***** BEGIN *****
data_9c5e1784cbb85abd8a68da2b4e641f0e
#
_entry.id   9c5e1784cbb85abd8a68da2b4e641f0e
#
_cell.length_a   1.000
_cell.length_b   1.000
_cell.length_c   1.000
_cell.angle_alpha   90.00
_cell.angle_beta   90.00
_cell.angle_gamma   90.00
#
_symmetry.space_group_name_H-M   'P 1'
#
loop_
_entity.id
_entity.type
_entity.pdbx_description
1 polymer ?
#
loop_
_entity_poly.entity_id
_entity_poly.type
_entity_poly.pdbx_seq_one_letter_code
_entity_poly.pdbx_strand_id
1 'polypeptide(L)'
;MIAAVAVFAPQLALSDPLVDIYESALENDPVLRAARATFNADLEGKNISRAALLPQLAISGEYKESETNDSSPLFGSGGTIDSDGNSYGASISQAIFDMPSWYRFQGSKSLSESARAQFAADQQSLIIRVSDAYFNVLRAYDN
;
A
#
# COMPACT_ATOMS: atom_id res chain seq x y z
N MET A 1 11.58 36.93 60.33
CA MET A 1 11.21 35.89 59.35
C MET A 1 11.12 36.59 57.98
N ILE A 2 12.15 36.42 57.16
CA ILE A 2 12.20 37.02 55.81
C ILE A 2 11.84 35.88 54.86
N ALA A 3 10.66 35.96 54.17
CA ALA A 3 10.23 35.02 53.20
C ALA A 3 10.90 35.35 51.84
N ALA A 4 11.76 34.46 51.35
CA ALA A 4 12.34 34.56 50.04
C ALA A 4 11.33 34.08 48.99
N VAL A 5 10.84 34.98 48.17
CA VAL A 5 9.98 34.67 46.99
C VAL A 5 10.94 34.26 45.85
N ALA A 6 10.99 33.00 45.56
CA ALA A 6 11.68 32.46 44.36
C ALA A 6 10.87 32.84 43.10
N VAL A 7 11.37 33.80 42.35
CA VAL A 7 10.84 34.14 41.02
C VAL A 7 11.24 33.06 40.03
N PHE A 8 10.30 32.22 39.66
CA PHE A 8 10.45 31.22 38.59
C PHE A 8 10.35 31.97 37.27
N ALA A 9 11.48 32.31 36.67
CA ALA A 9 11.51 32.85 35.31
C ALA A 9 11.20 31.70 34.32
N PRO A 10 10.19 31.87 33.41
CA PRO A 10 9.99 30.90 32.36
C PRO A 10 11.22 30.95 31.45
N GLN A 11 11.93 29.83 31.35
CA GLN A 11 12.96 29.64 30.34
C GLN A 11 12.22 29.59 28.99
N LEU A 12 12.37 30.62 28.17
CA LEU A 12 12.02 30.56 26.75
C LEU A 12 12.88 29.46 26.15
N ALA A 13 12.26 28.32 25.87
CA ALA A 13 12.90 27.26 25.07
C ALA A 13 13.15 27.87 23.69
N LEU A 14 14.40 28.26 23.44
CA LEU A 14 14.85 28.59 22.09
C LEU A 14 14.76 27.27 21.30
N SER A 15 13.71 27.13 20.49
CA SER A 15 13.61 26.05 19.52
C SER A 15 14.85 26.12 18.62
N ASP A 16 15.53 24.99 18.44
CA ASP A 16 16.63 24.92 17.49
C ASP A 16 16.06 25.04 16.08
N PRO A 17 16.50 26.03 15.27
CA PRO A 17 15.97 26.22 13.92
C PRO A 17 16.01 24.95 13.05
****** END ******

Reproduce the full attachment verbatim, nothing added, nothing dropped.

data_9c5e1784cbb85abd8a68da2b4e641f0e
#
_entry.id   9c5e1784cbb85abd8a68da2b4e641f0e
#
_cell.length_a   1.000
_cell.length_b   1.000
_cell.length_c   1.000
_cell.angle_alpha   90.00
_cell.angle_beta   90.00
_cell.angle_gamma   90.00
#
_symmetry.space_group_name_H-M   'P 1'
#
loop_
_entity.id
_entity.type
_entity.pdbx_description
1 polymer ?
#
loop_
_entity_poly.entity_id
_entity_poly.type
_entity_poly.pdbx_seq_one_letter_code
_entity_poly.pdbx_strand_id
1 'polypeptide(L)'
;MIAAVAVFAPQLALSDPLVDIYESALENDPVLRAARATFNADLEGKNISRAALLPQLAISGEYKESETNDSSPLFGSGGTIDSDGNSYGASISQAIFDMPSWYRFQGSKSLSESARAQFAADQQSLIIRVSDAYFNVLRAYDN
;
A
#
# COMPACT_ATOMS: atom_id res chain seq x y z
N MET A 1 11.58 36.93 60.33
CA MET A 1 11.21 35.89 59.35
C MET A 1 11.12 36.59 57.98
N ILE A 2 12.15 36.42 57.16
CA ILE A 2 12.20 37.02 55.81
C ILE A 2 11.84 35.88 54.86
N ALA A 3 10.66 35.96 54.17
CA ALA A 3 10.23 35.02 53.20
C ALA A 3 10.90 35.35 51.84
N ALA A 4 11.76 34.46 51.35
CA ALA A 4 12.34 34.56 50.04
C ALA A 4 11.33 34.08 48.99
N VAL A 5 10.84 34.98 48.17
CA VAL A 5 9.98 34.67 46.99
C VAL A 5 10.94 34.26 45.85
N ALA A 6 10.99 33.00 45.56
CA ALA A 6 11.68 32.46 44.36
C ALA A 6 10.87 32.84 43.10
N VAL A 7 11.37 33.80 42.35
CA VAL A 7 10.84 34.14 41.02
C VAL A 7 11.24 33.06 40.03
N PHE A 8 10.30 32.22 39.66
CA PHE A 8 10.45 31.22 38.59
C PHE A 8 10.35 31.97 37.27
N ALA A 9 11.48 32.31 36.67
CA ALA A 9 11.51 32.85 35.31
C ALA A 9 11.20 31.70 34.32
N PRO A 10 10.19 31.87 33.41
CA PRO A 10 9.99 30.90 32.36
C PRO A 10 11.22 30.95 31.45
N GLN A 11 11.93 29.83 31.35
CA GLN A 11 12.96 29.64 30.34
C GLN A 11 12.22 29.59 28.99
N LEU A 12 12.37 30.62 28.17
CA LEU A 12 12.02 30.56 26.75
C LEU A 12 12.88 29.46 26.15
N ALA A 13 12.26 28.32 25.87
CA ALA A 13 12.90 27.26 25.07
C ALA A 13 13.15 27.87 23.69
N LEU A 14 14.40 28.26 23.44
CA LEU A 14 14.85 28.59 22.09
C LEU A 14 14.76 27.27 21.30
N SER A 15 13.71 27.13 20.49
CA SER A 15 13.61 26.05 19.52
C SER A 15 14.85 26.12 18.62
N ASP A 16 15.53 24.99 18.44
CA ASP A 16 16.63 24.92 17.49
C ASP A 16 16.06 25.04 16.08
N PRO A 17 16.50 26.03 15.27
CA PRO A 17 15.97 26.22 13.92
C PRO A 17 16.01 24.95 13.05